21 Aug 2015
A territory-wide enforcement operation codenamed "Twilight" and a joint operation codenamed "Champion" were mounted by the Immigration Department and other law enforcement agencies yesterday (August 20) to combat illegal employment activities. A total of 14 illegal workers and five suspected employers were arrested.
During operation "Twilight", officers of the Immigration Task Force raided four target locations including a residential flat and recycling centres. Three illegal workers and two employers were arrested. The three illegal workers comprised two men and one woman aged from 34 to 55. Among them, two men were holders of recognisance forms, which prohibit them from taking any employment. One man and one woman aged 23 and 40 were suspected of employing the illegal workers.
During operation "Champion", enforcement officers raided 30 target locations including restaurants and stalls in Mong Kok district. Eleven illegal workers and three employers were arrested. The 11 illegal workers comprised four men and seven women aged from 20 to 55. Among them, two men and one woman were holders of recognisance forms, which prohibit them from taking any employment. In addition, two men and another woman were suspected of using and being in possession of a forged Hong Kong identity card. One man and two women aged from 36 to 53 were suspected of employing the illegal workers.
"Visitors are not allowed to take employment in Hong Kong, whether paid or unpaid, without the permission of the Director of Immigration. Offenders are liable to prosecution and upon conviction face a maximum fine of $50,000 and up to two years' imprisonment," an Immigration Department spokesman said.
The spokesman warned that it is an offence for illegal immigrants or people who are the subject of a removal order or a deportation order to take any employment or to establish or join in any business. Offenders are liable to a maximum fine of $50,000 and up to three years' imprisonment. The Court of Appeal has issued a guideline ruling that a sentence of 15 months' imprisonment should be applied in such cases.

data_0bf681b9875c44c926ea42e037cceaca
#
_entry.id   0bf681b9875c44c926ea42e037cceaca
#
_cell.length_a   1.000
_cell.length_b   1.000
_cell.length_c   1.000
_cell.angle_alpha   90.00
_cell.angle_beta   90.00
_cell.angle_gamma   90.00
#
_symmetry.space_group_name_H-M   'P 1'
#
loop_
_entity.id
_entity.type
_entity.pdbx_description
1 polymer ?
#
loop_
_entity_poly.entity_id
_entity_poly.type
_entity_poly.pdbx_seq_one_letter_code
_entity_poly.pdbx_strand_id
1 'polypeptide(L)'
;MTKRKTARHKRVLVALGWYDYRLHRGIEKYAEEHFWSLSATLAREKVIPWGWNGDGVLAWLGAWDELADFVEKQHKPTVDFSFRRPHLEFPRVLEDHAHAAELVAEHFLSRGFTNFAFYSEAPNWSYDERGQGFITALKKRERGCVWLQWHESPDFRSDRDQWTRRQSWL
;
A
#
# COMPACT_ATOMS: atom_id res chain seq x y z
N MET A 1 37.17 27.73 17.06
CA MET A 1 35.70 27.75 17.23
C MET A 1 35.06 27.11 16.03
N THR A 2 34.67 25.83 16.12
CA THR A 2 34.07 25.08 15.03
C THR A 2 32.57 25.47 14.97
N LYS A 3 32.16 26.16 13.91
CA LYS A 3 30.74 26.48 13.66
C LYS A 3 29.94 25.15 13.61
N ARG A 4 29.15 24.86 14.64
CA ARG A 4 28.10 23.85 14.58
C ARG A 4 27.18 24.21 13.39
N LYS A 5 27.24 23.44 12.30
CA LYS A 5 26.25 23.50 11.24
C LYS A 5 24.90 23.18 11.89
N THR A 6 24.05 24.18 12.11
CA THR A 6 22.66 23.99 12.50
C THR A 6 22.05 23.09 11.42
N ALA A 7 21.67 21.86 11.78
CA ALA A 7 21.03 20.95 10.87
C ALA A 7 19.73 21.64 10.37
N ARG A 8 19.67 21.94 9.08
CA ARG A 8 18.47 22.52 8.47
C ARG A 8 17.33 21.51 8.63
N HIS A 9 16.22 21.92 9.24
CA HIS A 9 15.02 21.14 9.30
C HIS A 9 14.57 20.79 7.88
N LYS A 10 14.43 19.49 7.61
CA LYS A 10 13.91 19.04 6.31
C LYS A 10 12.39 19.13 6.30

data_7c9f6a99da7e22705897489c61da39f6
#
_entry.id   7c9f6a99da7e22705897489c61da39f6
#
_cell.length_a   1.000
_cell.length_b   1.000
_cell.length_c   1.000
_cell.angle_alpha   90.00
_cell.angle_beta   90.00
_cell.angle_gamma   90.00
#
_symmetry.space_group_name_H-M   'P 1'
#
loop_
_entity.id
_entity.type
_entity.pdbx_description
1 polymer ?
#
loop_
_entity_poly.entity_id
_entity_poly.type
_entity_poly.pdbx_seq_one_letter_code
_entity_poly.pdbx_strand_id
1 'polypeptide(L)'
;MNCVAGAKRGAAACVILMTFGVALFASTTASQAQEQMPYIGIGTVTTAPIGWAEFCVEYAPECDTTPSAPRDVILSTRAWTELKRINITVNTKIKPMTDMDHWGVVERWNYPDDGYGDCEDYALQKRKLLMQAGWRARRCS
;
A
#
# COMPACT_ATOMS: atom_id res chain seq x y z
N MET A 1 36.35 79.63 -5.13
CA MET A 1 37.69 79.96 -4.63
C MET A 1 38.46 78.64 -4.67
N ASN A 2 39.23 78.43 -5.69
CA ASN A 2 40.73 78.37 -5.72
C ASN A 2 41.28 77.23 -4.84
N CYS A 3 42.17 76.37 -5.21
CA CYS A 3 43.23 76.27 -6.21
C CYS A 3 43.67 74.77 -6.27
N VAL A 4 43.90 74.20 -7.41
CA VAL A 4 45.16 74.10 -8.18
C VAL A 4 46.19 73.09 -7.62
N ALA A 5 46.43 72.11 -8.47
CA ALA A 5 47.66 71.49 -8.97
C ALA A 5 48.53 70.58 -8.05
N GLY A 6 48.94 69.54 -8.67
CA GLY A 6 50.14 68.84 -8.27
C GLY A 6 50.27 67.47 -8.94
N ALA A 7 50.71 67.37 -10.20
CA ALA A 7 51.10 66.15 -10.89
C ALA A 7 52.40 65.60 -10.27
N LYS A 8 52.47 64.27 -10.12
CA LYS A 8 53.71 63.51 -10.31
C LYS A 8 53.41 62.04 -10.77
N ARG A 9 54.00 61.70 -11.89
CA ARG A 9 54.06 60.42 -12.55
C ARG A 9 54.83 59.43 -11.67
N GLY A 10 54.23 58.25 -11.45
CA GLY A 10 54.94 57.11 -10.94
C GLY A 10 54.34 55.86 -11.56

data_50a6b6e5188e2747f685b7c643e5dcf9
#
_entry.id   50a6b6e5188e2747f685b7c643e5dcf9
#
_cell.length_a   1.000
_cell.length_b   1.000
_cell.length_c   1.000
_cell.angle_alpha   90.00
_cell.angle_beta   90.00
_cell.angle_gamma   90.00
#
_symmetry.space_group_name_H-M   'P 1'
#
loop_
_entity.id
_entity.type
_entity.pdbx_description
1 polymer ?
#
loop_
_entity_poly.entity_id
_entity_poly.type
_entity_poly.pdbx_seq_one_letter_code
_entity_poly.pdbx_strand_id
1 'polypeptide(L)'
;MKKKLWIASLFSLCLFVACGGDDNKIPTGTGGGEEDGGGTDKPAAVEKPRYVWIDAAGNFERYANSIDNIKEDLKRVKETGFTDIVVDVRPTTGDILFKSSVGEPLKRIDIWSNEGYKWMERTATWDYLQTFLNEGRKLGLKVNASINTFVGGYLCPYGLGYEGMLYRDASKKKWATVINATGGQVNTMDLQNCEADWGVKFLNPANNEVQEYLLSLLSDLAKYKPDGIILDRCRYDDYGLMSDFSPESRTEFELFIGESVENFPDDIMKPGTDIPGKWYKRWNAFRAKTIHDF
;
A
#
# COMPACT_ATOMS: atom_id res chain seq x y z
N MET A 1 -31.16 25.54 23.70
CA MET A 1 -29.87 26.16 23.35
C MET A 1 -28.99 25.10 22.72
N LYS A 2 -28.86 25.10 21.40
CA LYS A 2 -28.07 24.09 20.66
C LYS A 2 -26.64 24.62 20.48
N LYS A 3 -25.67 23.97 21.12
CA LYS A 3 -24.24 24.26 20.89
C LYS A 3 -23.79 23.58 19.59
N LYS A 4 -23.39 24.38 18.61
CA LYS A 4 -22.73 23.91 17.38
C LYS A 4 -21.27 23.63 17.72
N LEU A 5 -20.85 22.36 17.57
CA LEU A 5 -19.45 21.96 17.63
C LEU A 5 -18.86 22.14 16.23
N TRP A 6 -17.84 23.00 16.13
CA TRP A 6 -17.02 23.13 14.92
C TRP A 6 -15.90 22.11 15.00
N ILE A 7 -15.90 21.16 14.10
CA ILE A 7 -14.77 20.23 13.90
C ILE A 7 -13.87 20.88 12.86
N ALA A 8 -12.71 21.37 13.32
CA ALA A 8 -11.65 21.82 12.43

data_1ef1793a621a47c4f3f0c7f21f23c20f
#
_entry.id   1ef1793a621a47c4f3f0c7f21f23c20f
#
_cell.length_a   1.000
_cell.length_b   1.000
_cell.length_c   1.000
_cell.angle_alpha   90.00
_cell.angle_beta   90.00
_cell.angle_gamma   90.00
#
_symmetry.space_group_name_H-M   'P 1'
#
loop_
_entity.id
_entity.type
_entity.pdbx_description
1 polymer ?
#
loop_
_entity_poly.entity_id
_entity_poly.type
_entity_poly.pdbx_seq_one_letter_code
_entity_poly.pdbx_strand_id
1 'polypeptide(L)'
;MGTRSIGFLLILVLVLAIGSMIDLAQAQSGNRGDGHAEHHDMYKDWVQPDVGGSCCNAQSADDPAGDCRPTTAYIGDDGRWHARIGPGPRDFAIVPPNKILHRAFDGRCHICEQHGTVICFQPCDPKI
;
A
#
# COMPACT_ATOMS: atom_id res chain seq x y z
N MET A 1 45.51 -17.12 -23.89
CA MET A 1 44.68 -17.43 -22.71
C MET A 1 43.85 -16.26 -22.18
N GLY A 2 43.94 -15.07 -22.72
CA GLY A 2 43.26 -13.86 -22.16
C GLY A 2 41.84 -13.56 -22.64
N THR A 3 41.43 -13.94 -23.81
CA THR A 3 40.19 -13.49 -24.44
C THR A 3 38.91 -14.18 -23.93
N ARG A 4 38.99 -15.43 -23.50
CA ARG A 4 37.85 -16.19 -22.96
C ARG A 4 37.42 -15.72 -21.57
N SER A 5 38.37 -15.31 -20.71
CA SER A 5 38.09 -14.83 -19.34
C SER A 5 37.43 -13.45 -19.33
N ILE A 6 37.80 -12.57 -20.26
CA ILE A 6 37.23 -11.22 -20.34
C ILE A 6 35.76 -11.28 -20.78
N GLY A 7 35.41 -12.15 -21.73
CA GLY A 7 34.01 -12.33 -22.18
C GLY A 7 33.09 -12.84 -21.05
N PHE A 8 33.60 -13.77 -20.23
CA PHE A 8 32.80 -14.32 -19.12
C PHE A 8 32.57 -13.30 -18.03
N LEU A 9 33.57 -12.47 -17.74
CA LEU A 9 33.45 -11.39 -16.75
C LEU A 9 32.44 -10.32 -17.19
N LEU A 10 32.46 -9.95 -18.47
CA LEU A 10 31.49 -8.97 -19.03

The spokesman also warned that it is an offence to use or possess a forged identity card. Offenders are liable to prosecution and a maximum penalty of a $100,000 fine and up to 10 years' imprisonment.
The spokesman appealed to employers not to employ illegal workers, warning that it is an offence to employ people who are not lawfully employable. The maximum penalty is a fine of $350,000 and imprisonment for three years. It is also an offence if an employer fails to inspect the job seeker's identity card or, if the job seeker does not have a Hong Kong permanent identity card, his or her valid travel document. The maximum penalty for failing to do so is a fine of $150,000 and imprisonment for one year. To deter unlawful employment, the High Court laid down sentencing guidelines in 2004 reaffirming that it is a serious offence to employ someone who is not legally employable, and stating that the employer of an illegal worker should be given an immediate custodial sentence.